Risk
6/28/2007
03:31 PM
50%
50%

Opening Up A Can Of Spam, I Mean Worms

When I wrote my story yesterday about a self-proclaimed anti-spam activist's feud with a company he accused of being a "spammer", I knew I was touching on a sensitive issue, but I didn't realize just how sensitive until today. Both sides took exception to the wording of passages in my story, particularly those that used the "s" word, and I'm sure that neither side will be looking to shake hands and laugh abou

When I wrote my story yesterday about a self-proclaimed anti-spam activist's feud with a company he accused of being a "spammer", I knew I was touching on a sensitive issue, but I didn't realize just how sensitive until today. Both sides took exception to the wording of passages in my story, particularly those that used the "s" word, and I'm sure that neither side will be looking to shake hands and laugh about this anytime soon.You don't need me to tell you that spam is a very big problem for IT departments and their users. Spam hogs bandwidth, transmits malware, and eats away at productivity. But it's arguably just as big a problem for a company to be accused of sending spam. As Oklahoma ISP Mark Mumma found, calling a company a "spammer" is a serious accusation with serious consequences. Mumma initially threatened to identify Omega Word Travel, a provider of online booking tools and flight tracking information, as a "spammer" on his various anti-spam Web sites, but instead, the courts say he defamed Omega, and he's now been ordered to pay that company $330,000 in damages.

There's a lot of he said/he said going back and forth between Mumma and Omega's legal team. Omega pointed out to me that they've spent a lot of money to successfully defend themselves against being labeled a "spammer" (something the courts agree that they're not). Mumma, meanwhile, isn't convinced, calling the header in Omega's marketing e-mails deceptive and claiming he never signed up to receive their e-mails.

The issues of unsolicited e-mails (or "spam"), e-mail lists, e-mail headers, compensation, defamation, and reputation all play a role in this case. Both sides agree that Omega is a legitimate business. Their primary disagreement is on the difference between marketing and spamming. The court has decided in this case -- in favor of Omega. But the line between the two can be vague.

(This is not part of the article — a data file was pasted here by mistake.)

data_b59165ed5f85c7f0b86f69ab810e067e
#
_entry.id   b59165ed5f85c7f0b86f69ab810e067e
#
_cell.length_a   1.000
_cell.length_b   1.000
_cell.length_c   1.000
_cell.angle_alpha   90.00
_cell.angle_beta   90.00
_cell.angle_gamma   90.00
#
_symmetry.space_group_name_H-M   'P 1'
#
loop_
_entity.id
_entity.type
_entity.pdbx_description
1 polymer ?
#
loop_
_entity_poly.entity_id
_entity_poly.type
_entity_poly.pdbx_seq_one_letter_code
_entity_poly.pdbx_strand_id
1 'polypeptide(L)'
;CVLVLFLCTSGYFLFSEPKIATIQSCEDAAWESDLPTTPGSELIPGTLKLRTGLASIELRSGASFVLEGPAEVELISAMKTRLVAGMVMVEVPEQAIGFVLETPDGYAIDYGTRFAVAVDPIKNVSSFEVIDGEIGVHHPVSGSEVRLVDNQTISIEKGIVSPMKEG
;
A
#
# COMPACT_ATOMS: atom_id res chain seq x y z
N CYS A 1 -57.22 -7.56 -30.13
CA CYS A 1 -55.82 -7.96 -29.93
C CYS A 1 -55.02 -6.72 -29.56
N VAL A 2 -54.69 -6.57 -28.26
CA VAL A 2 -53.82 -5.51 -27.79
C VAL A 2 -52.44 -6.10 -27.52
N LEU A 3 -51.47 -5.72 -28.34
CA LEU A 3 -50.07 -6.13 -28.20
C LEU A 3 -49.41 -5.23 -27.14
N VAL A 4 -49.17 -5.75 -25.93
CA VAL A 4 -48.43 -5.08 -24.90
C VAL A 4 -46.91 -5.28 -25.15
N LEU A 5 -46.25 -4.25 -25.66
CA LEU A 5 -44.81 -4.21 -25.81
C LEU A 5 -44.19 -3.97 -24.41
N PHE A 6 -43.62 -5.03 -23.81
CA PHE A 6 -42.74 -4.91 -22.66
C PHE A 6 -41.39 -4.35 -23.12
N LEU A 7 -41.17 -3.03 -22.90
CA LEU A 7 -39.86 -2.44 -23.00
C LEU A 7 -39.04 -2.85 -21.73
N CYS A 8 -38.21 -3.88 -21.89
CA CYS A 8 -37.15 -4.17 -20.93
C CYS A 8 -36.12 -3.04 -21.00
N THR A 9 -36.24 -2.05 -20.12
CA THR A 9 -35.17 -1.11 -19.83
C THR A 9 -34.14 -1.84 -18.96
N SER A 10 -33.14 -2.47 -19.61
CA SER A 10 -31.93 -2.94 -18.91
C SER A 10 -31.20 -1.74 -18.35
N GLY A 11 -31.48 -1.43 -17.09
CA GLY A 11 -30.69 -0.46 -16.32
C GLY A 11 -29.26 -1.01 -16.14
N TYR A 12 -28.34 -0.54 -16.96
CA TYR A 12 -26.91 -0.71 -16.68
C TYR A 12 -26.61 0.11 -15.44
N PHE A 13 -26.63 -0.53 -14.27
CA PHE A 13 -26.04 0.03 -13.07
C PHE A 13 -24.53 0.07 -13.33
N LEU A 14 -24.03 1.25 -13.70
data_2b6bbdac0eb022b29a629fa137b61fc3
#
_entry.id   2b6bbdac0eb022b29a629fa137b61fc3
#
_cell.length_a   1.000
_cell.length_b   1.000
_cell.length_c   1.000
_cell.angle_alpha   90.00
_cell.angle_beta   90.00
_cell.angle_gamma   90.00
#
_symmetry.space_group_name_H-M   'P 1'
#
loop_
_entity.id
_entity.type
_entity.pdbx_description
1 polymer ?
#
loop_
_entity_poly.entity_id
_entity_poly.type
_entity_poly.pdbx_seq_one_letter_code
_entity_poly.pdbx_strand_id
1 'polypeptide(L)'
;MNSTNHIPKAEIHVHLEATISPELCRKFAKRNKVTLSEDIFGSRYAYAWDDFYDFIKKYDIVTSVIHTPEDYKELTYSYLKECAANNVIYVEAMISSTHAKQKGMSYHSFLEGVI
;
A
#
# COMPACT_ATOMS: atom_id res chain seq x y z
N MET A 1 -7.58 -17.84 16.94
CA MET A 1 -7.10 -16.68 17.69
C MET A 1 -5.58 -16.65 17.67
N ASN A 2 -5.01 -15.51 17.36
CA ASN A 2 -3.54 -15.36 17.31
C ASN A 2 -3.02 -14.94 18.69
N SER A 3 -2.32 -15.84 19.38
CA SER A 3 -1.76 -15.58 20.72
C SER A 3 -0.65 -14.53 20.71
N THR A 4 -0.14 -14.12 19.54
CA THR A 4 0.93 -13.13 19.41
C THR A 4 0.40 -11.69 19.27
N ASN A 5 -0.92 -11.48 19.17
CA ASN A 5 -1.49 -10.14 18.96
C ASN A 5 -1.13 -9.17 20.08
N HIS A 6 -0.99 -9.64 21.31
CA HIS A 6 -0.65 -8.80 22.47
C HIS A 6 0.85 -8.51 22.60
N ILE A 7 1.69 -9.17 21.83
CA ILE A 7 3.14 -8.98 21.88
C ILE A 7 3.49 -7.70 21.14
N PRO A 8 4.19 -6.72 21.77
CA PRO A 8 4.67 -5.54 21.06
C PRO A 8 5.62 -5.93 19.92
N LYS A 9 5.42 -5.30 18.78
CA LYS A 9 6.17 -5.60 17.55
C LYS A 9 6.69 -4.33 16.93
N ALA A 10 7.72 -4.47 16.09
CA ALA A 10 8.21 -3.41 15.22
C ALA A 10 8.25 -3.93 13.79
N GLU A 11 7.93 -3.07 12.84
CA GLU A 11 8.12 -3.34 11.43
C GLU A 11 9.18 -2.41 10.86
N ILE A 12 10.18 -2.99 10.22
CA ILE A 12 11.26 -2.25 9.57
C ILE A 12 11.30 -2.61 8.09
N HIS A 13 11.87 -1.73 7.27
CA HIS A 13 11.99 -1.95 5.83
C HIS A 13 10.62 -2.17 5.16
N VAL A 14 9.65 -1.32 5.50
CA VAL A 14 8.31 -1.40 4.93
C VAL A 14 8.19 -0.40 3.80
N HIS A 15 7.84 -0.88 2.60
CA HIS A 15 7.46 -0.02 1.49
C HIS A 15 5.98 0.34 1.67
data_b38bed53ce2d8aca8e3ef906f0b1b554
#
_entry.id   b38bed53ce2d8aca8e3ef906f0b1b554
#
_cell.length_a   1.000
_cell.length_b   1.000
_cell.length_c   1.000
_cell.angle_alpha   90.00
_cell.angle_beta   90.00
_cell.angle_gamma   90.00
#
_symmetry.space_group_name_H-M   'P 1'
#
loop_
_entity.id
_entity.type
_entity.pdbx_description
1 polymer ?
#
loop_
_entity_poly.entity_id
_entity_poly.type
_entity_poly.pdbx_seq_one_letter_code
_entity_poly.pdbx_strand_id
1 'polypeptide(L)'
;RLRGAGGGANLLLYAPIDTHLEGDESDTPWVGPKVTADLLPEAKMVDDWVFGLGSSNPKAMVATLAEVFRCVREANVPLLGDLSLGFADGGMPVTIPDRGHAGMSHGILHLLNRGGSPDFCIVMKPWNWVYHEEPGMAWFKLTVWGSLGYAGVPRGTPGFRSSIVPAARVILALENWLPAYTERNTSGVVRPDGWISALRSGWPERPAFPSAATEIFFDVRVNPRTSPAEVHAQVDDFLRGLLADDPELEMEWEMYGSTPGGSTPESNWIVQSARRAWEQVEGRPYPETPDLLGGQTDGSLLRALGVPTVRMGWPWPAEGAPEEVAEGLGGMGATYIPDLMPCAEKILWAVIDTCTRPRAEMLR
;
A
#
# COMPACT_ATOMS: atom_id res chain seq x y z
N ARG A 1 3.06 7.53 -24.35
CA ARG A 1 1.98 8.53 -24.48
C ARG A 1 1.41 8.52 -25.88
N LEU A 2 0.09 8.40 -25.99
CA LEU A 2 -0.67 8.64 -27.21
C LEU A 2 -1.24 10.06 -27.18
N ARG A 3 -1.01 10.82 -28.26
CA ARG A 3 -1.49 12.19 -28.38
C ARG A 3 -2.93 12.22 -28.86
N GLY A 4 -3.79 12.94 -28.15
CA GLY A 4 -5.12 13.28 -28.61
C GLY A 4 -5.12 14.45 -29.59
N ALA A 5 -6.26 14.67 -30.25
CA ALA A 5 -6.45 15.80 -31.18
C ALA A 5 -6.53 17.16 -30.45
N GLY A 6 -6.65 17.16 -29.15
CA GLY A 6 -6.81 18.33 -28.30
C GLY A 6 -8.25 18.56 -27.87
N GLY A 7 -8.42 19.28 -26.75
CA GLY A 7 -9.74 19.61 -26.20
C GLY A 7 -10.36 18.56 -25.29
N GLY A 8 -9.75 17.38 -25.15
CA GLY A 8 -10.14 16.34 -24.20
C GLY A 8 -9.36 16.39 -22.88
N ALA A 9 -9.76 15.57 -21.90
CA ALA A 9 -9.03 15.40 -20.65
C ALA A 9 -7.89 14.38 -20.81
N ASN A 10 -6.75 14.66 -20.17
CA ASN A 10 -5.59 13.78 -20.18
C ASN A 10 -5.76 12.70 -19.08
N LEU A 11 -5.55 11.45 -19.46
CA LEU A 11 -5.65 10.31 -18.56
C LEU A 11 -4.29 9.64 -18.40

I'm most curious at this point to know how much of a problem you perceive spam to be. How do you define spam, and is the problem growing? Be sure to weigh in with your thoughts.

Comment  | 
Print  | 
More Insights
Comments
Threaded  |  Newest First  |  Oldest First
Register for Dark Reading Newsletters
White Papers
Video
Cartoon Contest
Write a Caption, Win a Starbucks Card! Click Here
Latest Comment: You should see what I wear on my work from home days!
Current Issue
The Changing Face of Identity Management
Mobility and cloud services are altering the concept of user identity. Here are some ways to keep up.
Flash Poll
Slideshows
Twitter Feed
Dark Reading - Bug Report
Bug Report
Enterprise Vulnerabilities
From DHS/US-CERT's National Vulnerability Database
CVE-2013-7445
Published: 2015-10-15
The Direct Rendering Manager (DRM) subsystem in the Linux kernel through 4.x mishandles requests for Graphics Execution Manager (GEM) objects, which allows context-dependent attackers to cause a denial of service (memory consumption) via an application that processes graphics data, as demonstrated b...

CVE-2015-4948
Published: 2015-10-15
netstat in IBM AIX 5.3, 6.1, and 7.1 and VIOS 2.2.x, when a fibre channel adapter is used, allows local users to gain privileges via unspecified vectors.

CVE-2015-5660
Published: 2015-10-15
Cross-site request forgery (CSRF) vulnerability in eXtplorer before 2.1.8 allows remote attackers to hijack the authentication of arbitrary users for requests that execute PHP code.

CVE-2015-6003
Published: 2015-10-15
Directory traversal vulnerability in QNAP QTS before 4.1.4 build 0910 and 4.2.x before 4.2.0 RC2 build 0910, when AFP is enabled, allows remote attackers to read or write to arbitrary files by leveraging access to an OS X (1) user or (2) guest account.

CVE-2015-6333
Published: 2015-10-15
Cisco Application Policy Infrastructure Controller (APIC) 1.1j allows local users to gain privileges via vectors involving addition of an SSH key, aka Bug ID CSCuw46076.

Dark Reading Radio
Archived Dark Reading Radio

The cybersecurity profession struggles to retain women (figures range from 10 to 20 percent). It's particularly worrisome for an industry with a rapidly growing number of vacant positions.

So why does the shortage of women continue to be worse in security than in other IT sectors? How can men in infosec be better allies for women; and how can women be better allies for one another? What is the industry doing to fix the problem -- what's working, and what isn't?

Is this really a problem at all? Are the low numbers simply an indication that women do not want to be in cybersecurity, and is it possible that more women will never want to be in cybersecurity? How many women would we need to see in the industry to declare success?

Join Dark Reading senior editor Sara Peters and guests Angela Knox of Cloudmark, Barrett Sellers of Arbor Networks, Regina Wallace-Jones of Facebook, Steve Christey Coley of MITRE, and Chris Roosenraad of M3AAWG on Wednesday, July 13 at 1 p.m. Eastern Time to discuss all this and more.